Managing Conflicts of Interest

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Policy helps physicians navigate interactions

The Board has approved an updated policy developed to help physicians navigate their interactions with industry and manage conflicts of interest that impact patient and public trust.

The Conflicts of Interest and Industry Relationships policy sets expectations in the context of clinical practice, continuing medical education/continuing professional development, consultation and advisory boards, and industry-sponsored research.

The policy maintains the essential elements of the consultation draft, including the requirements for transparency and proactive disclosure of conflicts of interest, and the management and resolution of conflicts in the patient’s best interest.

The policy gives greater prominence to content related to conflicts of interest set out under Ontario Regulation 114/94 (the General regulation) under The Medicine Act, 1991. This change was made in response to feedback indicating most physicians were unaware of the General regulation’s content and would like guidance in the situations it describes, such as referrals or renting premises where the physician may receive a benefit. A new provision expands these obligations by prohibiting physicians from actively directing patients to a specific supplier or facility (e.g., pharmacy) unless the patient requests it.  

The policy does not discourage appropriate interactions with industry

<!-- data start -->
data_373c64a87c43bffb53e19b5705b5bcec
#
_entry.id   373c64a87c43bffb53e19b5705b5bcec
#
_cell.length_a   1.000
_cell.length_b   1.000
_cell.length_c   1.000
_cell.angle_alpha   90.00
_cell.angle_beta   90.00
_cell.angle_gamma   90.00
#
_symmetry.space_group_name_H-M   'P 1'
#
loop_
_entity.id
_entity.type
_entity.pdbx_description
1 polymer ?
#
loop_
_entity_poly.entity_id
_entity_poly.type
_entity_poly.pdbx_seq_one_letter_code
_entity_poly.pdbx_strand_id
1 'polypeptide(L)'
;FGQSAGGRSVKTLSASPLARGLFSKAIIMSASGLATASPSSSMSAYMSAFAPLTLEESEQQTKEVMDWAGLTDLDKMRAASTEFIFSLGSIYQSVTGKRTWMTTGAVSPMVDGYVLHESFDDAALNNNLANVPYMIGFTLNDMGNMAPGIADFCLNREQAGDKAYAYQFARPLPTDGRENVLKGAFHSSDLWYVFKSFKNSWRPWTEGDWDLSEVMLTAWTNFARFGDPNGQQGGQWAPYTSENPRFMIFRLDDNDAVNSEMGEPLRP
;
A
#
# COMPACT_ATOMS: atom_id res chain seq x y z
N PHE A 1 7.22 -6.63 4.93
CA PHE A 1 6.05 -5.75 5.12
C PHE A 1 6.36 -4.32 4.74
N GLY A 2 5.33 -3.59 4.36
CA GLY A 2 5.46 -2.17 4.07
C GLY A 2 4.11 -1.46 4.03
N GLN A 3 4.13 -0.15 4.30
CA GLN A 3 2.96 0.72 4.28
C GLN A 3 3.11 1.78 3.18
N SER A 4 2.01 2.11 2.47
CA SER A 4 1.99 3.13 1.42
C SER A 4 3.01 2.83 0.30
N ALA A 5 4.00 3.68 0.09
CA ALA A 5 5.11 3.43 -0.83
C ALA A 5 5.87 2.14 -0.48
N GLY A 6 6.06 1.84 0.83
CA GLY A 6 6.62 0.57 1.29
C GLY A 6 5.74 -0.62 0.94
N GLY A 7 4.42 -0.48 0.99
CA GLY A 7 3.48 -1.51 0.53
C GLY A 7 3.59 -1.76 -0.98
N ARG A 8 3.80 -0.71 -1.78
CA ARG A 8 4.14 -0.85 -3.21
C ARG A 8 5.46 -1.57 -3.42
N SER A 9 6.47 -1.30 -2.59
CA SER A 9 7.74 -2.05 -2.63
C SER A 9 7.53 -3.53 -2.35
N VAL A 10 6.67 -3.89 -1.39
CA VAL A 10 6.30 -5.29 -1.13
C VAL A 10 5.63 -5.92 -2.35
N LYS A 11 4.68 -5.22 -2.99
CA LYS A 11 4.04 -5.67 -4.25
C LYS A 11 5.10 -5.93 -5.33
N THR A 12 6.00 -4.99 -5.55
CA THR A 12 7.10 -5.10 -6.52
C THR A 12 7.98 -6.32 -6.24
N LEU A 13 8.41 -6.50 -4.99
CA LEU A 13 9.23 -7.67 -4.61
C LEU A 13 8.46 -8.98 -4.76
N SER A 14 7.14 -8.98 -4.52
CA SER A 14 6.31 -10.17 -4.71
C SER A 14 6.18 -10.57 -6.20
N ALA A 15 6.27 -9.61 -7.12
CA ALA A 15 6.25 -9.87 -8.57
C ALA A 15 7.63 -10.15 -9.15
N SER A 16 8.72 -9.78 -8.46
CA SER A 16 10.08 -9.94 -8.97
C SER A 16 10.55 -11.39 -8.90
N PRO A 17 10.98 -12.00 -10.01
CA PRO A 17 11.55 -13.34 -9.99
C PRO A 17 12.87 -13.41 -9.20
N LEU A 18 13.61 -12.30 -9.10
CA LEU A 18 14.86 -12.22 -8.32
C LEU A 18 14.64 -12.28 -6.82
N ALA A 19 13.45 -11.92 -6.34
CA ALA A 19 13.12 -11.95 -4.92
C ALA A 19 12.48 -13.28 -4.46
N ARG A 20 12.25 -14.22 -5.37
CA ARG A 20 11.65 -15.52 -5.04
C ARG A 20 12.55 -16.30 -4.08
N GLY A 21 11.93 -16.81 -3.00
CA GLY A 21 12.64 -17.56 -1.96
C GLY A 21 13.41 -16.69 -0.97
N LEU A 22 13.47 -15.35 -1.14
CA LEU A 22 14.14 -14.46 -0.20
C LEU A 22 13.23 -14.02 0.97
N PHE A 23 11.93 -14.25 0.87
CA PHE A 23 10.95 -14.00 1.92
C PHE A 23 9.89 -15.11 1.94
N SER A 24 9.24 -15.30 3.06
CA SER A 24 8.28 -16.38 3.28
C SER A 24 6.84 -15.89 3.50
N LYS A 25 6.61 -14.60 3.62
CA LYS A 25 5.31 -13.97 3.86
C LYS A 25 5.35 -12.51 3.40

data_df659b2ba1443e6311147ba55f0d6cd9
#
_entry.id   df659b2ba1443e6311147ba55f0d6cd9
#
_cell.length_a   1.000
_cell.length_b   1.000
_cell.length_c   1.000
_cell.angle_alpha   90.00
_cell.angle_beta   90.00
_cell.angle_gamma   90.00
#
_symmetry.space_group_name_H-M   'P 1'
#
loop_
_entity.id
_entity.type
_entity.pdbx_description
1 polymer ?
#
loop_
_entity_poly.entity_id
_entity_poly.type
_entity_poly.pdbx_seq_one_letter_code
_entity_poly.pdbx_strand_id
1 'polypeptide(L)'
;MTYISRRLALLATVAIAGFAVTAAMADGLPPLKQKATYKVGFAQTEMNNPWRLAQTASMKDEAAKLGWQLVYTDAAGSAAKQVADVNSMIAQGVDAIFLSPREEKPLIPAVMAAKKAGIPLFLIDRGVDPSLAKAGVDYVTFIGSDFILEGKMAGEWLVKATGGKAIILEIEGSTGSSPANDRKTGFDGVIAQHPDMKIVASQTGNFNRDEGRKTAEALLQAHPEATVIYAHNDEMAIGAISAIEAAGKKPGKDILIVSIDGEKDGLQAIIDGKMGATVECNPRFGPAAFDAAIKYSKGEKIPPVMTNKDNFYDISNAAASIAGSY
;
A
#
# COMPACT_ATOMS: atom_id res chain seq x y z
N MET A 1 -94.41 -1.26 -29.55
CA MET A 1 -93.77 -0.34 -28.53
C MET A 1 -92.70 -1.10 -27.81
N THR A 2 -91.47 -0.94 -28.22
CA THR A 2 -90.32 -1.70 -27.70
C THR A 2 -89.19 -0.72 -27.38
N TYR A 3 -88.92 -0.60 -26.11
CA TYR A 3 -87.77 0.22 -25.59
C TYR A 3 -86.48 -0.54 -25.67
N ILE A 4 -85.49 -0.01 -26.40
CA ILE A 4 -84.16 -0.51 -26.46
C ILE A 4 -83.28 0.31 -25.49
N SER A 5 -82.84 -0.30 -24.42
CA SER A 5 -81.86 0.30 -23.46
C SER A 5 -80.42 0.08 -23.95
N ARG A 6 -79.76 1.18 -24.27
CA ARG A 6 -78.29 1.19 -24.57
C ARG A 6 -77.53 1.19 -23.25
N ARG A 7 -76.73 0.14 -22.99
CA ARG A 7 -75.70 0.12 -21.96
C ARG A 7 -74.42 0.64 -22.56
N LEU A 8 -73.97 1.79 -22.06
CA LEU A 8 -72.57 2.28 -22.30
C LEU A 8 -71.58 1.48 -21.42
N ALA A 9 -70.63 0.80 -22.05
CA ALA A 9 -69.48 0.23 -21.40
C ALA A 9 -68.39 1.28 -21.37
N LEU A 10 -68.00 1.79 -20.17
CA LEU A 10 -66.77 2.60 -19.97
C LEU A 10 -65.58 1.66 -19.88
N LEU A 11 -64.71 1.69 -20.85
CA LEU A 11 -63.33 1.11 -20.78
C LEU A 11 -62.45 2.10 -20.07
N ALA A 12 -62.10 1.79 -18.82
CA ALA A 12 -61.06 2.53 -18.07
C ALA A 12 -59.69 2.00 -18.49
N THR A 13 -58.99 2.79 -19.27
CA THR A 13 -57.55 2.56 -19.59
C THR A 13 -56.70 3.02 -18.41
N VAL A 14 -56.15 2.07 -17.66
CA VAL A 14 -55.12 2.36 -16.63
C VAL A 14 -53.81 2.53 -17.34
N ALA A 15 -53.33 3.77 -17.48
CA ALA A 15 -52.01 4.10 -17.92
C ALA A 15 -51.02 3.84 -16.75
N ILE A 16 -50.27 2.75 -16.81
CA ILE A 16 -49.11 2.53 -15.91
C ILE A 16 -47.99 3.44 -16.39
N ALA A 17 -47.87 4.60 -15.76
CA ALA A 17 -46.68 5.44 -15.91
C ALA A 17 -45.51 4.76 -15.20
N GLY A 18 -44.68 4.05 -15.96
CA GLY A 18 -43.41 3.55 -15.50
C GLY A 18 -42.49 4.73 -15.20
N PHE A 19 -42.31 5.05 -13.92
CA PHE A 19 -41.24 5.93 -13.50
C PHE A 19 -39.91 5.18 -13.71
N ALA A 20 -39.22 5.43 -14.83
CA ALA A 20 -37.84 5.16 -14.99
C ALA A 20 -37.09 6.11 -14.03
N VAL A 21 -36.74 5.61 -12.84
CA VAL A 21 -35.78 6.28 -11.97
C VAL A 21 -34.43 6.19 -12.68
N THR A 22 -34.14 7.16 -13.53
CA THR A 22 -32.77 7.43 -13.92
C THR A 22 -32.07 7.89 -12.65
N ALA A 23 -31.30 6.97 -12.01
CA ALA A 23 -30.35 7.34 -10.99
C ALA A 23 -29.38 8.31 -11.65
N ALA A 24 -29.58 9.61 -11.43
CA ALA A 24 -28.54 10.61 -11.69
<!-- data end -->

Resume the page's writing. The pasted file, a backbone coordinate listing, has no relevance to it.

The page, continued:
The policy, in alignment with CPSO’s right-touch regulation approach, significantly streamlines policy expectations by referring to established standards where they exist (including the National standard for support of CPD activities, the Tri-Council Policy Statement on Ethical Conduct for Research Involving Humans (TCPS-2), and the International Committee of Medical Journal Editors’ (ICMJE) recommendations on authorship).

The policy does not discourage appropriate interactions with industry, and states at the outset that interactions between physicians and industry may legitimately benefit physicians and patients by advancing medical knowledge, supporting professional development, and improving patient care. This is consistent with the policy’s goal of supporting reasonable and appropriate industry interactions while protecting the public from undue industry influence.

“The interests and responsibilities of industry, however, are not always aligned with the professional and legal obligations of physicians. As a result, physicians may find themselves facing ethical dilemmas or potential conflicts of interest stemming from their relationships with industry,” said Dr. Karen Saperson, Chair of the Policy Working Group.

Adherence to the expectations will help physicians manage their interactions with industry appropriately, she said.

Four Highlights of the Policy

In the best interests of patients, physicians must:

  1. Maintain clinical objectivity and professional independence when interacting with industry.
  2. Proactively disclose the details of the conflict to relevant parties where the conflict cannot be avoided and resolve any conflict in the patient’s best interests.
  3. Consider the potential influence of industry-supplied samples on their prescribing choices and use clinical evidence to determine the appropriate choice of a drug or device in alignment with the patient’s best interests.
  4. Comply with relevant standards set by accrediting bodies for Continuing Medical Education, national guidelines for research and best practice recommendations for authorship.